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Breast cancer research : BCR

The AF-1-deficient estrogen receptor ERα46 isoform is frequently expressed in human breast tumors.


PMID 27927249

Abstract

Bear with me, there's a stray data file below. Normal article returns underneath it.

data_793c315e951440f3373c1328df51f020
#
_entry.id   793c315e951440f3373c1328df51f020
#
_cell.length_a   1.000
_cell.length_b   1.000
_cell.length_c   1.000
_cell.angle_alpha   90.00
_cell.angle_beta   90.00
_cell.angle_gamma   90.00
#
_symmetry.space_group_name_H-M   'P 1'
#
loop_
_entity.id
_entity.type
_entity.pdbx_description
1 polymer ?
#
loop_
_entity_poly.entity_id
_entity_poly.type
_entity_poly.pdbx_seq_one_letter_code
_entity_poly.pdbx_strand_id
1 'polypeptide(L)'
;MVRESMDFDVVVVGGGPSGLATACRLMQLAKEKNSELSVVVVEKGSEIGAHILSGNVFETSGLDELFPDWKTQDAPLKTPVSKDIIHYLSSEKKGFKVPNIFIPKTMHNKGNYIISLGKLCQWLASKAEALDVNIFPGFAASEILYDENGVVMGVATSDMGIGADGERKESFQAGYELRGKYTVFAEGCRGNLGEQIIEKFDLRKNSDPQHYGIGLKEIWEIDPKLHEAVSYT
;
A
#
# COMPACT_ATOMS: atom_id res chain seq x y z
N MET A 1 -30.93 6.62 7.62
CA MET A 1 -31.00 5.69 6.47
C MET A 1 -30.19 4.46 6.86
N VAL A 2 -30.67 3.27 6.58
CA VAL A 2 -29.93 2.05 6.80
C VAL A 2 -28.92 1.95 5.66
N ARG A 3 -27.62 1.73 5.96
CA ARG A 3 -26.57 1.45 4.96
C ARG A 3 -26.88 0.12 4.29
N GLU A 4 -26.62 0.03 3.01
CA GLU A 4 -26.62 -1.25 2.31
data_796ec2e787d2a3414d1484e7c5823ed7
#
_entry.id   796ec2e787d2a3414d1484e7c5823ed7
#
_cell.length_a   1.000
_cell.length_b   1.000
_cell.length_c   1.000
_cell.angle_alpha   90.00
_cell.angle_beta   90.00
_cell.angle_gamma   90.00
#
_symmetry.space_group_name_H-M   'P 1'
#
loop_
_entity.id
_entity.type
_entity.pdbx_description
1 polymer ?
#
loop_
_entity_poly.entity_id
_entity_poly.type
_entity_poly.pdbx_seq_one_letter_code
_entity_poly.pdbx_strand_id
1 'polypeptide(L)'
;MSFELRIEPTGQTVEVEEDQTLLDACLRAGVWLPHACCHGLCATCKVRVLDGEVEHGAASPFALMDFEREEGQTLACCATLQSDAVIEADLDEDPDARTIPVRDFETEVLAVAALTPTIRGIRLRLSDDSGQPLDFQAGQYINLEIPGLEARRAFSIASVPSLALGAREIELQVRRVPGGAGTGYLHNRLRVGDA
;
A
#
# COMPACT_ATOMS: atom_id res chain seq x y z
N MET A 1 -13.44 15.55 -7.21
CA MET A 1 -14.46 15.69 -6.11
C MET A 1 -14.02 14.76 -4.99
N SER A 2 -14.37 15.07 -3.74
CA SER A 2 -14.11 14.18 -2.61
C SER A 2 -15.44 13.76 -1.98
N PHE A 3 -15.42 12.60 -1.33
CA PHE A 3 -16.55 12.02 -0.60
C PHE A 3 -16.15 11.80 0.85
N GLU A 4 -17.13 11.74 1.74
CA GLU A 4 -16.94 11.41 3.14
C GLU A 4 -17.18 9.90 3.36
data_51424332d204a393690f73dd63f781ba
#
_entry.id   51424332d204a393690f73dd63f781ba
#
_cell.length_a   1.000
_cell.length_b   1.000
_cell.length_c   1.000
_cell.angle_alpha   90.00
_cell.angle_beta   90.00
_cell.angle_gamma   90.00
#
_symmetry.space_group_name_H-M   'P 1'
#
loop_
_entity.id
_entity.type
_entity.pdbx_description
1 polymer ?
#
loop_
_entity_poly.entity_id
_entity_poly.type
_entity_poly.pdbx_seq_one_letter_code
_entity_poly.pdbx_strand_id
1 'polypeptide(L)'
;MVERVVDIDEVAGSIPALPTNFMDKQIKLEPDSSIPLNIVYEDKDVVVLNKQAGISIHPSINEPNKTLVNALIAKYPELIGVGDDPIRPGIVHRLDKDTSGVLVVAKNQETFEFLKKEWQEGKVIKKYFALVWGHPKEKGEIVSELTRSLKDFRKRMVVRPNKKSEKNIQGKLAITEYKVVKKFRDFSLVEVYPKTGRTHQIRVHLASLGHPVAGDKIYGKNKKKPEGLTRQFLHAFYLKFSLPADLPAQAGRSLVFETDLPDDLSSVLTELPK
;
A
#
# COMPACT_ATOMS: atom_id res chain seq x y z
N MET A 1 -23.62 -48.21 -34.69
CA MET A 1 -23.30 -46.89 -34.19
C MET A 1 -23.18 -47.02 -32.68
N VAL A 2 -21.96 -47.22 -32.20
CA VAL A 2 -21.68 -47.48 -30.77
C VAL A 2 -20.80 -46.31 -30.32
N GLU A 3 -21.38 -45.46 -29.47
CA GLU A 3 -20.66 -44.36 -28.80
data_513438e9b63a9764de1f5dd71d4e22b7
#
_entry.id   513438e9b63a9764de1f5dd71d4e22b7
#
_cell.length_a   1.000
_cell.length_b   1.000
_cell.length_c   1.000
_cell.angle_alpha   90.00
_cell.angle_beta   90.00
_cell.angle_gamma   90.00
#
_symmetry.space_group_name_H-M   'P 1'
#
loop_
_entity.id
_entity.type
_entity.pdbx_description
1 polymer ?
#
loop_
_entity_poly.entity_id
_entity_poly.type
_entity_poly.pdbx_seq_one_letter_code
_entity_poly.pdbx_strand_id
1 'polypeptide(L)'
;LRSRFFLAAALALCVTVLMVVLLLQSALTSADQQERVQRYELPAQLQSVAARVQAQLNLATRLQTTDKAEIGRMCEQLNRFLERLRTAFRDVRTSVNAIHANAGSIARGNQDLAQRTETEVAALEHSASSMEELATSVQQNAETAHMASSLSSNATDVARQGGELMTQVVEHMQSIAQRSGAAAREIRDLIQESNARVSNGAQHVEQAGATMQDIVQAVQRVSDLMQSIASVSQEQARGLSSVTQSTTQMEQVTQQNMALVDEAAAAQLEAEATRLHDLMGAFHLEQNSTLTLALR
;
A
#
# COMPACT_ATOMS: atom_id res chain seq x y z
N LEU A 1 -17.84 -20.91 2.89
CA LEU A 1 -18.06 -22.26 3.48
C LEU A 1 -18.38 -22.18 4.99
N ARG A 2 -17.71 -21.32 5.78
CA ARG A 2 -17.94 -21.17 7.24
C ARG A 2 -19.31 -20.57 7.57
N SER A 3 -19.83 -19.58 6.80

To date, all studies conducted on breast cancer diagnosis have focused on the expression of the full-length 66-kDa estrogen receptor alpha (ERα66). However, much less attention has been paid to a shorter 46-kDa isoform (ERα46), devoid of the N-terminal region containing the transactivation function AF-1. Here, we investigated the expression levels of ERα46 in breast tumors in relation to tumor grade and size, and examined the mechanism of its generation and its specificities of coregulatory binding and its functional activities. Using approaches combining immunohistochemistry, Western blotting, and proteomics, antibodies allowing ERα46 detection were identified and the expression levels of ERα46 were quantified in 116 ERα-positive human breast tumors. ERα46 expression upon cellular stress was studied, and coregulator bindings, transcriptional, and proliferative response were determined to both ERα isoforms. ERα46 was expressed in over 70% of breast tumors at variable levels which sometimes were more abundant than ERα66, especially in differentiated, lower-grade, and smaller-sized tumors. We also found that ERα46 can be generated via internal ribosome entry site-mediated translation in the context of endoplasmic reticulum stress. The binding affinities of both unliganded and fully-activated receptors towards co-regulator peptides revealed that the respective potencies of ERα46 and ERα66 differ significantly, contributing to the differential transcriptional activity of target genes to 17β estradiol (E2). Finally, increasing amounts of ERα46 decrease the proliferation rate of MCF7 tumor cells in response to E2. We found that, besides the full-length ERα66, the overlooked ERα46 isoform is also expressed in a majority of breast tumors. This finding highlights the importance of the choice of antibodies used for the diagnosis of breast cancer, which are able or not to detect the ERα46 isoform. In addition, since the function of both ERα isoforms differs, this work underlines the need to develop new technologies in order to discriminate ERα66 and ERα46 expression in breast cancer diagnosis which could have potential clinical relevance.